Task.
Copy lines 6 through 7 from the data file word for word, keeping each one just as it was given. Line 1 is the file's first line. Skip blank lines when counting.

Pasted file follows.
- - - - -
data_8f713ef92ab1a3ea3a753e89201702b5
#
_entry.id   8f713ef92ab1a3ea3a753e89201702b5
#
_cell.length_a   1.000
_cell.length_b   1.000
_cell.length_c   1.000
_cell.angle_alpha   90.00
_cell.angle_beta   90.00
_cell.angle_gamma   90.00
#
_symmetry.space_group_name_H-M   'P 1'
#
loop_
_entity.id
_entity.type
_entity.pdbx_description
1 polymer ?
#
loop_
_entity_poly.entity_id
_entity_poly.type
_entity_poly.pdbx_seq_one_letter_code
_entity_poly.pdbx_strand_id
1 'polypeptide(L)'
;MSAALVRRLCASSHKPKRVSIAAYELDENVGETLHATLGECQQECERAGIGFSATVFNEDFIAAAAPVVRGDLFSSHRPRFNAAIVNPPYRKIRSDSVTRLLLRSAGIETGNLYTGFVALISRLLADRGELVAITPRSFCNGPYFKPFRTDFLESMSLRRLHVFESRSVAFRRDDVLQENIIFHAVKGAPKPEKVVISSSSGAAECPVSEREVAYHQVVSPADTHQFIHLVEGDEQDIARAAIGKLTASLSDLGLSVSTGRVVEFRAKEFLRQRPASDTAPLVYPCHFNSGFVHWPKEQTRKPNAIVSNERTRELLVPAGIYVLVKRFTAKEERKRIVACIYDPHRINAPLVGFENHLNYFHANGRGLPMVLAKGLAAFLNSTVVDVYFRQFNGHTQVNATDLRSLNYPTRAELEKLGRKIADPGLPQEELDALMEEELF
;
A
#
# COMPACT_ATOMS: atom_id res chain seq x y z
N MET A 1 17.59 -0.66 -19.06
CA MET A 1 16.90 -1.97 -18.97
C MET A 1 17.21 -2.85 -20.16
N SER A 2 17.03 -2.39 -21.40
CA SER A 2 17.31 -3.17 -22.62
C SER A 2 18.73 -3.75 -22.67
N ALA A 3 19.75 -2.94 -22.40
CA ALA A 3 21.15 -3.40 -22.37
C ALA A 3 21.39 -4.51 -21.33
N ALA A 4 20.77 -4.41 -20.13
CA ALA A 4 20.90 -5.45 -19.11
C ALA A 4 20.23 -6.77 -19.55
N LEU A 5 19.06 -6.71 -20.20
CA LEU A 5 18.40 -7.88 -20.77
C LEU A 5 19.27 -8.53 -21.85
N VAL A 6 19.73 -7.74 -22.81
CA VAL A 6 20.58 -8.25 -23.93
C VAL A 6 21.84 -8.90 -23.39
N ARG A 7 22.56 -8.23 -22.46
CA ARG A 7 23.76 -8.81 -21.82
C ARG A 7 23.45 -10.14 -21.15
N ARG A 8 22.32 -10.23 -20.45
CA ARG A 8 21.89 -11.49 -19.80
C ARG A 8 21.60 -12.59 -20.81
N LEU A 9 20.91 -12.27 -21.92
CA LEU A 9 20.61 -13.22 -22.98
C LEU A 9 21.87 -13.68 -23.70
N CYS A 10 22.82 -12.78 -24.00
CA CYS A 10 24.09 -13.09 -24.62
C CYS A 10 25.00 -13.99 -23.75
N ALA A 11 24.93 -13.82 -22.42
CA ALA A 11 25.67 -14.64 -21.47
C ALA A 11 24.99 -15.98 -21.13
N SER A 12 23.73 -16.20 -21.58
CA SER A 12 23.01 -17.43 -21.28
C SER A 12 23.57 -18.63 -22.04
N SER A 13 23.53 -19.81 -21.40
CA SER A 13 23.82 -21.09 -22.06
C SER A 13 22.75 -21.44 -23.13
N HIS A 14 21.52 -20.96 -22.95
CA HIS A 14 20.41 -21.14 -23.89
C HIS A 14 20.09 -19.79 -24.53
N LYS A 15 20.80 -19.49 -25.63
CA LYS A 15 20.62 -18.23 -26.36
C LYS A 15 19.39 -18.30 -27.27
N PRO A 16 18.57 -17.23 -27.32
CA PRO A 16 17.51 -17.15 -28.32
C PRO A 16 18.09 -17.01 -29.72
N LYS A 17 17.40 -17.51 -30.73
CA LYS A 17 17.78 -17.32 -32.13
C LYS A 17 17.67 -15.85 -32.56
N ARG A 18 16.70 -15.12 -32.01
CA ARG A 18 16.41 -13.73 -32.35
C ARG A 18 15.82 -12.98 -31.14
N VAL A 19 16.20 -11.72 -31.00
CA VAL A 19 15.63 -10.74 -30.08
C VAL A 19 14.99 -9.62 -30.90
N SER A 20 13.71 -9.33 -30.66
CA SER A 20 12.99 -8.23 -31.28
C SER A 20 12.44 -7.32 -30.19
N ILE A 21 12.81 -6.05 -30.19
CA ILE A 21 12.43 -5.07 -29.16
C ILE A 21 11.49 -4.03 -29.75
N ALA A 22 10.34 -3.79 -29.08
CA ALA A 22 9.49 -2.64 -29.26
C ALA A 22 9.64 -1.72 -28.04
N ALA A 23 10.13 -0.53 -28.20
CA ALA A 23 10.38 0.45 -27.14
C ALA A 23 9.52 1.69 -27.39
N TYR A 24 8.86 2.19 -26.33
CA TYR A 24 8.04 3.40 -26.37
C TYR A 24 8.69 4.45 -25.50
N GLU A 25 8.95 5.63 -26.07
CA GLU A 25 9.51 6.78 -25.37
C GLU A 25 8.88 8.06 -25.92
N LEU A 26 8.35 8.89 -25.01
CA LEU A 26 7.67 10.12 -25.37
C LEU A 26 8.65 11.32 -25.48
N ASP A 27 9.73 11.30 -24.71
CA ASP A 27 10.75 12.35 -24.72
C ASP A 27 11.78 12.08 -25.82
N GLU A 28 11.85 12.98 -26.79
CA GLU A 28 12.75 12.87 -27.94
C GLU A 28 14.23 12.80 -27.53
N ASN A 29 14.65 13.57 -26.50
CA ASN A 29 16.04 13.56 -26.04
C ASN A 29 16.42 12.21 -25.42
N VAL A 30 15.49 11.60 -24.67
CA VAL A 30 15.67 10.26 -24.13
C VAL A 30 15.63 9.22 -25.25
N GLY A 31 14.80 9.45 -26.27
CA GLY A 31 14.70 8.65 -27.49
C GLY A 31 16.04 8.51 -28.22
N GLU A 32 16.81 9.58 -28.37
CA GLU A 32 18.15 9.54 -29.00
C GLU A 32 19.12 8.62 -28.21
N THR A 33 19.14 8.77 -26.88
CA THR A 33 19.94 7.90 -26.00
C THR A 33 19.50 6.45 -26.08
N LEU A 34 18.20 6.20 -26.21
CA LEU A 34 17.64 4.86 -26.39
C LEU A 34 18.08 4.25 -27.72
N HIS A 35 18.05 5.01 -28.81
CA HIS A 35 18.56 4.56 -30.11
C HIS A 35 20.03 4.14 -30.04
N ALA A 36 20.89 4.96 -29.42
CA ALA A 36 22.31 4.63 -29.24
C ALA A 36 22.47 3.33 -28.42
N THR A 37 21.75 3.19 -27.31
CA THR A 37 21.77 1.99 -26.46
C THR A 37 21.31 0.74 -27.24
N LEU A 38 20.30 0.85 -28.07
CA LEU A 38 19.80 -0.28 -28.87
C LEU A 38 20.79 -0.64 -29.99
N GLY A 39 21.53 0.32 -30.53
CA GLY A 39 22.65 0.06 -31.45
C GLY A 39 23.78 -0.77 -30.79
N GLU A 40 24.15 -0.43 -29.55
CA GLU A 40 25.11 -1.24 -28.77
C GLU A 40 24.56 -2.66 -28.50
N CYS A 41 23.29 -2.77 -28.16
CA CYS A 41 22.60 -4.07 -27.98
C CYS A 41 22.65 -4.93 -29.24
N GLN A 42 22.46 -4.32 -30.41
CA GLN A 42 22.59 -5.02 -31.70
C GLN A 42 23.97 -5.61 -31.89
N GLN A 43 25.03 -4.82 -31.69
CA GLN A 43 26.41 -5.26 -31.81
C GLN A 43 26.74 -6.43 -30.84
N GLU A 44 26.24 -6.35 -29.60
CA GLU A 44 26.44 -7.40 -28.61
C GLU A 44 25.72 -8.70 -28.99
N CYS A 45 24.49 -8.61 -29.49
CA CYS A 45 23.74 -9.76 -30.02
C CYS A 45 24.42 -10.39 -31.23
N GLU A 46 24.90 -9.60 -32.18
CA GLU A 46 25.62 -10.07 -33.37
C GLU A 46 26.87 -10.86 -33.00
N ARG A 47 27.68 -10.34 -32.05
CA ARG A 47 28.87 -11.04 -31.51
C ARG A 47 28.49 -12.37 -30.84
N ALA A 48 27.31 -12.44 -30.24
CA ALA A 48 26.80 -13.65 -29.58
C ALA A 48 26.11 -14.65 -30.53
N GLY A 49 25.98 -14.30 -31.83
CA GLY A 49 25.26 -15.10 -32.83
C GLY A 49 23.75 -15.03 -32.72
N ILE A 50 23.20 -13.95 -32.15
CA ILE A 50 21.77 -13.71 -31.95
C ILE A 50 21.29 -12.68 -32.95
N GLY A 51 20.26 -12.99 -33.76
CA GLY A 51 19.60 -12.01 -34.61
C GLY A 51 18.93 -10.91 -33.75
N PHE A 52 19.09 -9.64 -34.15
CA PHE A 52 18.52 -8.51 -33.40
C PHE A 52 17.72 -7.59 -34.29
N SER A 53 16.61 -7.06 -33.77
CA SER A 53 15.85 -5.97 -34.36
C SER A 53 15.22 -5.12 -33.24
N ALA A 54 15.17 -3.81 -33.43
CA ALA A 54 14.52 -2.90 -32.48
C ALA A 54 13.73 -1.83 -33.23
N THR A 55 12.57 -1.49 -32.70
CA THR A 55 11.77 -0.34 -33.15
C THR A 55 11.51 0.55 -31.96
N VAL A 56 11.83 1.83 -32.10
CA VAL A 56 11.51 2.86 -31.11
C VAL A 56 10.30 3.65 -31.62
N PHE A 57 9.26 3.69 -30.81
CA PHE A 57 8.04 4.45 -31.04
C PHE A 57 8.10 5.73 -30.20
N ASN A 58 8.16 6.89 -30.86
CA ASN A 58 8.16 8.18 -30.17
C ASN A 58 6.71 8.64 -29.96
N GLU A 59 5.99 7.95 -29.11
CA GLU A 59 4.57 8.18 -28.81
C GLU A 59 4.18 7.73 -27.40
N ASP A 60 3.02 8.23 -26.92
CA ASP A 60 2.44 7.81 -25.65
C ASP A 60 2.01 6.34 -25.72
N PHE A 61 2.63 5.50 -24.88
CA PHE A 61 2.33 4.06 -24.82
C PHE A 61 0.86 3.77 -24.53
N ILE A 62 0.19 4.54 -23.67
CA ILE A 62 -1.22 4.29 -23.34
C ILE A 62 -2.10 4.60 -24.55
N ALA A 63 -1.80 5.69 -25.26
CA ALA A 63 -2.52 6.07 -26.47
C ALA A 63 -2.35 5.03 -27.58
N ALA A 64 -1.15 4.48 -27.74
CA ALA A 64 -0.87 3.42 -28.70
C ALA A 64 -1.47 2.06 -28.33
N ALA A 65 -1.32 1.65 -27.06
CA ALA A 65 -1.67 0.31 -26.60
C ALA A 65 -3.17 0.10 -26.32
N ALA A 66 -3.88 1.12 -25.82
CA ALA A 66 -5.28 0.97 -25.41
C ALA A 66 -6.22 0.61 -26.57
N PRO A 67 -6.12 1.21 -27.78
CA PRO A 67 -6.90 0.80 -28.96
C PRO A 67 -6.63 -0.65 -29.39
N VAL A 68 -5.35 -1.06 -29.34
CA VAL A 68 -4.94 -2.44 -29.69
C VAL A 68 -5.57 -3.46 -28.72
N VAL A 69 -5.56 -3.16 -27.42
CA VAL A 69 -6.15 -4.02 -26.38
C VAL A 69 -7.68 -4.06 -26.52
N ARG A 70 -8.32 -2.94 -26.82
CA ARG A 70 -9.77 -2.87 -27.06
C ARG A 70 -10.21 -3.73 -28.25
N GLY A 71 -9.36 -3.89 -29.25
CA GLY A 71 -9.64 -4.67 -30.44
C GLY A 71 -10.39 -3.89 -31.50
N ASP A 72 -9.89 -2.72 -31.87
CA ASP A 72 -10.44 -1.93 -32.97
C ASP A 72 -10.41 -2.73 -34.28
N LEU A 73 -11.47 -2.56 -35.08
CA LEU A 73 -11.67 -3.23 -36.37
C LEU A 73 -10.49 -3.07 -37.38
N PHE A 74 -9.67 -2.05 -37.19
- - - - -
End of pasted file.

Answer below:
_cell.length_b   1.000
_cell.length_c   1.000